Scientists have eliminated HIV in mice for the first time. Is a cure for humans coming?

A Journal of People report

Scientists have successfully eliminated HIV from the DNA of infected mice for the first time, bringing them one-step closer to curing the virus in humans. A research report says this advancement of science.

The research report – “Sequential LASER ART and CRISPR Treatments Eliminate HIV-1 in a Subset of Infected Humanized Mice” – has been published in Nature Communications (volume 10, Article number: 2753 (2019)) on July 2, 2019.Read More »

Universalism in Medicine

by Sisir K Majumdar

Frontier | Autumn Number, Vol. 48, No. 14 – 17, Oct 11 – Nov 7, 2015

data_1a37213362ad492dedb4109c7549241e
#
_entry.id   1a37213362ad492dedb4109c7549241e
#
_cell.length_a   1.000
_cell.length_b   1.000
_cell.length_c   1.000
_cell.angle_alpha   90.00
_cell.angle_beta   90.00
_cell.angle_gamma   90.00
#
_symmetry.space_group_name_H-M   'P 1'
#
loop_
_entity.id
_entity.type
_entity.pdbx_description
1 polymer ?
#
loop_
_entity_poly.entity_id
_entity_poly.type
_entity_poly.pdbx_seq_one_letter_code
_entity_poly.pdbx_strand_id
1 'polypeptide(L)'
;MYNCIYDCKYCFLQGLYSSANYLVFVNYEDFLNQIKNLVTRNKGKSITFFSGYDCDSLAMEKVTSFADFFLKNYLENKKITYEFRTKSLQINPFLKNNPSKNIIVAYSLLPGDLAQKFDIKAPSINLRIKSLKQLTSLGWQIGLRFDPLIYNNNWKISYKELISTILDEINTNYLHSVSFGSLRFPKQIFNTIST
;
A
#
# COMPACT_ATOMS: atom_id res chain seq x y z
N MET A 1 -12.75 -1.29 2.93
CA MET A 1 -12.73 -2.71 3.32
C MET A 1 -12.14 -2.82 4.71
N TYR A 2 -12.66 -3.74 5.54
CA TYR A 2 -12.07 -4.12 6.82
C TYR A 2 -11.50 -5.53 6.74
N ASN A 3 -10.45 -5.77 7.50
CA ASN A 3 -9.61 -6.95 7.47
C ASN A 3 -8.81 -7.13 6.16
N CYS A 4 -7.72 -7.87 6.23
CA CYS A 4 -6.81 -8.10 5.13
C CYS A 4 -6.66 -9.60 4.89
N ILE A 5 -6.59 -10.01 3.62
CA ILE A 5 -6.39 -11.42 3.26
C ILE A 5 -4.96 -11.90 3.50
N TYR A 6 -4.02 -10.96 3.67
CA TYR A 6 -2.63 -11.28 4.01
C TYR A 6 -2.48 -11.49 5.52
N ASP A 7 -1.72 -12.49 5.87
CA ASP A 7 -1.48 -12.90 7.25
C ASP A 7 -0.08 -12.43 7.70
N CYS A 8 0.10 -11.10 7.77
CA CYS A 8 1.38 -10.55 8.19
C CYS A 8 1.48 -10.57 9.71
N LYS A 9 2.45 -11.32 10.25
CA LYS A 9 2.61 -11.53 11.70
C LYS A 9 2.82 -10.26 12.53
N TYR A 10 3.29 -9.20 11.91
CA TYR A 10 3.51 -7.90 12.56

There was always interchange of ideas between East and West-that have been a mutual stimulant to medical thought in both hemispheres. It was a stimulus based both on the continuity of the medical heritage of the past in its preservation and development within different cultures and the contact between these cultures that gave rise to a synthesis of ideas which has been of mutual benefit to all peoples all over the globe. Following the fall of the Roman Empire around 400 AD, when Western Europe sank into the Dark Ages (400—1000 AD) of semi-barbarism the great corpus of classical Greek medical literature was preserved in the emergent Islamic Empire of the Eastern Mediterranean. Here, many medical works of ancient Greece were preserved in Arabic transalation which would otherwise have been lost. Medical knowledge was further advanced especially in the fields of materia medica and Alchemy. Alchemy is the predecessor of modern scientific chemistry. It was an art by which its devotees sought, with the aid of a mixture of mysticism, astrology, practical chemistry and quackery, to transmute base metals into gold to prolong human life, etc. It flourished from about 500 AD till the Middle Ages (1100—1500 AD] when it gradually fell into disrepute.Read More »